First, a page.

November 4, 2019

Testing Out Proptech? Here Are The 5 Things To Know Before You Go.

A few weeks ago at CREtech 2019, Jones took part in a panel to answer a simple question: How can you run a successful technology pilot and win (or lose)? The questions from the audience came pouring in, and there was so much interest in the subject that we clearly couldn’t cover it all in 30 minutes.

For the past two years, I have been fortunate to work with a talented team building a widely adopted software solution for the commercial real estate industry. We’ve worked with hundreds of properties with mid-market and enterprise customers and across the value chain with dozens of owner-operators, third-party managers, developers and general contractors. Clearly the Proptech space is at a stage where the question is not whether you adopt technology in real estate, but how you adopt it effectively.


1. First, identify key pain points

It is tempting to sign up for dozens of cool software demos, especially if you have an in-house innovation team dedicated to adopting new technologies, and most definitely if you have an internal venture arm that wants to take part in the financial upside. However, there are dozens of startups popping up in nearly every product category, and your operating teams will soon find themselves overwhelmed. In fact, if you’re a property manager reading this, you might just feel that technology solutions sound great, but their applicability to your day-to-day seems too theoretical.

Consider cutting through all the noise and opt for a more capital efficient path: do the up front work of asking the tough questions about your business needs, get to know your team’s pain points on the ground floor, and identify key themes that could create value for your company. Finally, map those themes to Proptech startups in the market and focus on the opportunities that will truly create value for your company. It will save you a tremendous amount of time and get you on the quickest path to a positive outcome.

2. Define the implementation plan and expectations

Of the pilots we’ve ran, the most successful are those where each side (the technology provider and the customer) create a methodical and clear plan for what is being delivered, when it will be deployed, how the product will work and how success will be measured. This sounds rather rudimentary, and it is, but it’s surprising how easily we forget to cover the basics. I suppose it’s the excitement to start working for a new customer or the customer’s excitement to see new tech adopted quickly. Take a step back and make sure you address the nitty gritty technical questions up front. Your technology provider will thank you for the clarity and you will be happy when the pilot is delivered without any surprises. Here are practical themes to consider:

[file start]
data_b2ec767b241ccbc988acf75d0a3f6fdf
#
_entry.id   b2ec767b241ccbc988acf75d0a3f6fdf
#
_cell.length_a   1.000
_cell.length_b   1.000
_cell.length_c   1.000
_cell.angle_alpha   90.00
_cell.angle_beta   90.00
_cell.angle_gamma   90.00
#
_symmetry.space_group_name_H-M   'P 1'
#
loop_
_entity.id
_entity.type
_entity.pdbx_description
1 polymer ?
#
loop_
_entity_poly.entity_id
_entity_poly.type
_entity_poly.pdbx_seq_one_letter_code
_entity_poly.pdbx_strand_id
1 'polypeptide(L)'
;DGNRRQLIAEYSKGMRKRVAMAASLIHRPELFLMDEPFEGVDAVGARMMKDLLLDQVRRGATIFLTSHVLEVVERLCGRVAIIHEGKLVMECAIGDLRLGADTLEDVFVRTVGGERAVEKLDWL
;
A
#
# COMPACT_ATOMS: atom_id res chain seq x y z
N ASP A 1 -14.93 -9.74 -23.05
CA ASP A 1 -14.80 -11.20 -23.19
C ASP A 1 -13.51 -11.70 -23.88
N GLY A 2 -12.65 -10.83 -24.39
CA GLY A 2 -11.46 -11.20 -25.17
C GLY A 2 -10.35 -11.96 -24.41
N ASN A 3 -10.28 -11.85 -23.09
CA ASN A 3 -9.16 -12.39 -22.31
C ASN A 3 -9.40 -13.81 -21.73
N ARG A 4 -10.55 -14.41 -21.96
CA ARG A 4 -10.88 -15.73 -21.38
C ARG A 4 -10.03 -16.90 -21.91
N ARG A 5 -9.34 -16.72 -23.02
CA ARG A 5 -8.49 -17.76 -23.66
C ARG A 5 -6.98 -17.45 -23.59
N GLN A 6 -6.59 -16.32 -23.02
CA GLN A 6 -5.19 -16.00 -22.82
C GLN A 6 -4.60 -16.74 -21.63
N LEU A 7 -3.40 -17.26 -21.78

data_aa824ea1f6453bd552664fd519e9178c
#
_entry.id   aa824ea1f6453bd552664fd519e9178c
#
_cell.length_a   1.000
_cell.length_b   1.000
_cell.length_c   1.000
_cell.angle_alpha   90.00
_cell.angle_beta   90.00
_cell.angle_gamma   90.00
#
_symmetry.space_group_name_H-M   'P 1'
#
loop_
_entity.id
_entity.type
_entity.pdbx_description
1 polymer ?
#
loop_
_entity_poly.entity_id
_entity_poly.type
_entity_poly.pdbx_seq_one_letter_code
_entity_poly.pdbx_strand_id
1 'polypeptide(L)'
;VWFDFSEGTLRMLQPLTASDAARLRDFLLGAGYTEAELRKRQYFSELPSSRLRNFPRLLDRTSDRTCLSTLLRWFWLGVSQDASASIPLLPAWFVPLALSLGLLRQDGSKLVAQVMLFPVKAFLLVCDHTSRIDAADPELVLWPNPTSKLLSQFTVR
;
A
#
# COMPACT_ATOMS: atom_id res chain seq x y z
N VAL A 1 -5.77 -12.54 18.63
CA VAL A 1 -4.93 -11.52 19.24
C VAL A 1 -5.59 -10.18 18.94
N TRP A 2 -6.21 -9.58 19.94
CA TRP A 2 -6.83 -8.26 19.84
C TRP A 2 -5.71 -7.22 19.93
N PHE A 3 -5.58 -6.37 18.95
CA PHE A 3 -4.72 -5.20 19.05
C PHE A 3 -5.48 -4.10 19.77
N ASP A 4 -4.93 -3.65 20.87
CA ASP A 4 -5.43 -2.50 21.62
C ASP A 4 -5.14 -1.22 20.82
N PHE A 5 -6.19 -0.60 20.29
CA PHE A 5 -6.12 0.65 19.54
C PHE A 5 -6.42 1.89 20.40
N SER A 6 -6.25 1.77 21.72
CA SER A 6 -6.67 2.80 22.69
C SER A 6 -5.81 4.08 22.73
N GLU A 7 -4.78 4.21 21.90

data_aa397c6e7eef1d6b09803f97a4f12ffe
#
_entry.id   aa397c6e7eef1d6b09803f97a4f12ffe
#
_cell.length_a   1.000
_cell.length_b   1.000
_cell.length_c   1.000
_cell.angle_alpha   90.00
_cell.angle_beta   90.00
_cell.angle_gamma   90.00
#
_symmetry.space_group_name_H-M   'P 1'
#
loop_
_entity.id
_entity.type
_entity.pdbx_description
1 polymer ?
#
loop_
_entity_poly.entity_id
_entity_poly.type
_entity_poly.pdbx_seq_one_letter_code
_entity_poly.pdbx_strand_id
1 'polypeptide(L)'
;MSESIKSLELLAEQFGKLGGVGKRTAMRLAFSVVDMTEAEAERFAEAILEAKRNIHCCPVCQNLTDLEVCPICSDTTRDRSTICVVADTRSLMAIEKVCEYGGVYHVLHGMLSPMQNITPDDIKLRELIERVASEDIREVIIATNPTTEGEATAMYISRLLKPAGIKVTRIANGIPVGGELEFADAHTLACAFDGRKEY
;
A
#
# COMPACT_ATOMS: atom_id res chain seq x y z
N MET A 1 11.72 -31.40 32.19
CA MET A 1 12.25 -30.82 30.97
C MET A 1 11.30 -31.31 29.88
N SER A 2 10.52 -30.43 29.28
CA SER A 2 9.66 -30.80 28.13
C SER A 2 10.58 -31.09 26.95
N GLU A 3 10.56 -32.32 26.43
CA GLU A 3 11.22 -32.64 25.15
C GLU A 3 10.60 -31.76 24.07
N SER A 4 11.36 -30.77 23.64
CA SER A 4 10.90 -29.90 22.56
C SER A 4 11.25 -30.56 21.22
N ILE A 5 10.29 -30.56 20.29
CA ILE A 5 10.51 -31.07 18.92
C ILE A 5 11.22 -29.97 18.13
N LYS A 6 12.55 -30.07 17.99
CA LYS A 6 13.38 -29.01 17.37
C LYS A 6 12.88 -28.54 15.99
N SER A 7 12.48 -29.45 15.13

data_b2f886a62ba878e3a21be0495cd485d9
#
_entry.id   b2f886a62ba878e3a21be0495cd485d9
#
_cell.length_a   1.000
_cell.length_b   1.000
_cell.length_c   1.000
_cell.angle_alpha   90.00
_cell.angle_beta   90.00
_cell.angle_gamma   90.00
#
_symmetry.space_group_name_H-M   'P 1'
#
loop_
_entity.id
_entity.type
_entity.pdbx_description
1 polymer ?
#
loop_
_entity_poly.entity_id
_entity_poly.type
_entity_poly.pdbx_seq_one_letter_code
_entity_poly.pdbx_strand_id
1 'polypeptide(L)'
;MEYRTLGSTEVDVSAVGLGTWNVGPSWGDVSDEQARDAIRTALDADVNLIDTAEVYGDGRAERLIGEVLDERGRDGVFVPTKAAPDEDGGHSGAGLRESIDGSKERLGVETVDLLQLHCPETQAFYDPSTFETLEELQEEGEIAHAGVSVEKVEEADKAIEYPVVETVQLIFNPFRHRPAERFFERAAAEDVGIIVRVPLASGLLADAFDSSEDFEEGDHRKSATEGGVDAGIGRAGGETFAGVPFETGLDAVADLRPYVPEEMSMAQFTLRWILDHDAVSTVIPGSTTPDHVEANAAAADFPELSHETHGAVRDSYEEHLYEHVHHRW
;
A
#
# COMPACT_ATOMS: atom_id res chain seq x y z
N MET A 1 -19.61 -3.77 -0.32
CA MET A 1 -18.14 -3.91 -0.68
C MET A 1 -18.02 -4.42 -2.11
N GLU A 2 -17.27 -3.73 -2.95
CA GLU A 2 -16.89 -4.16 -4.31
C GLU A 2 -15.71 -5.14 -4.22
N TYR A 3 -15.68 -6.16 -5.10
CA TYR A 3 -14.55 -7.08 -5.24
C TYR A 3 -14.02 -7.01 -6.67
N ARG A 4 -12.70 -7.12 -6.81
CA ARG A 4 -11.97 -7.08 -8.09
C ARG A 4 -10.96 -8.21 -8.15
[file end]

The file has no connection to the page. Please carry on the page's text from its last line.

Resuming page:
• Define the Scope (i.e. which assets and users will be part of the pilot)
  • Outline what use cases or features within the solution you will be focused on for the pilot (typically you are highly focused on a smaller set of key use cases)
  • Identify the key workflows (i.e. how will users interact with the solution across the above scenarios).
  • Define timeline and outcomes – How long will it take to evaluate? What happens if we succeed? What happens if we fall below expectations?

3. Calibrate your adoption speed

The time to adopt technology can vary, and it can be critical. Energy efficiency hardware will return a sizeable ROI but requires longer adoption cycles than property management software that shows incremental operational gains rather quickly. Similar in concept to identifying key pain points, your understanding of the time-to-value in adopting technology is crucial because, depending on your time horizon, showing the value of the tech investment has a high opportunity cost. If the technology is slated to drive strategic value for your business, be prepared to be extra diligent in evaluating the time to complete adoption and begin seeing ROI. You may be seeking the promises of a slick tenant experience mobile app but the process of implementing the service components and launch the platform will take 8-12 months. Make sure stakeholders are aligned on the timeline to achieve a return-on-investment from the get-go.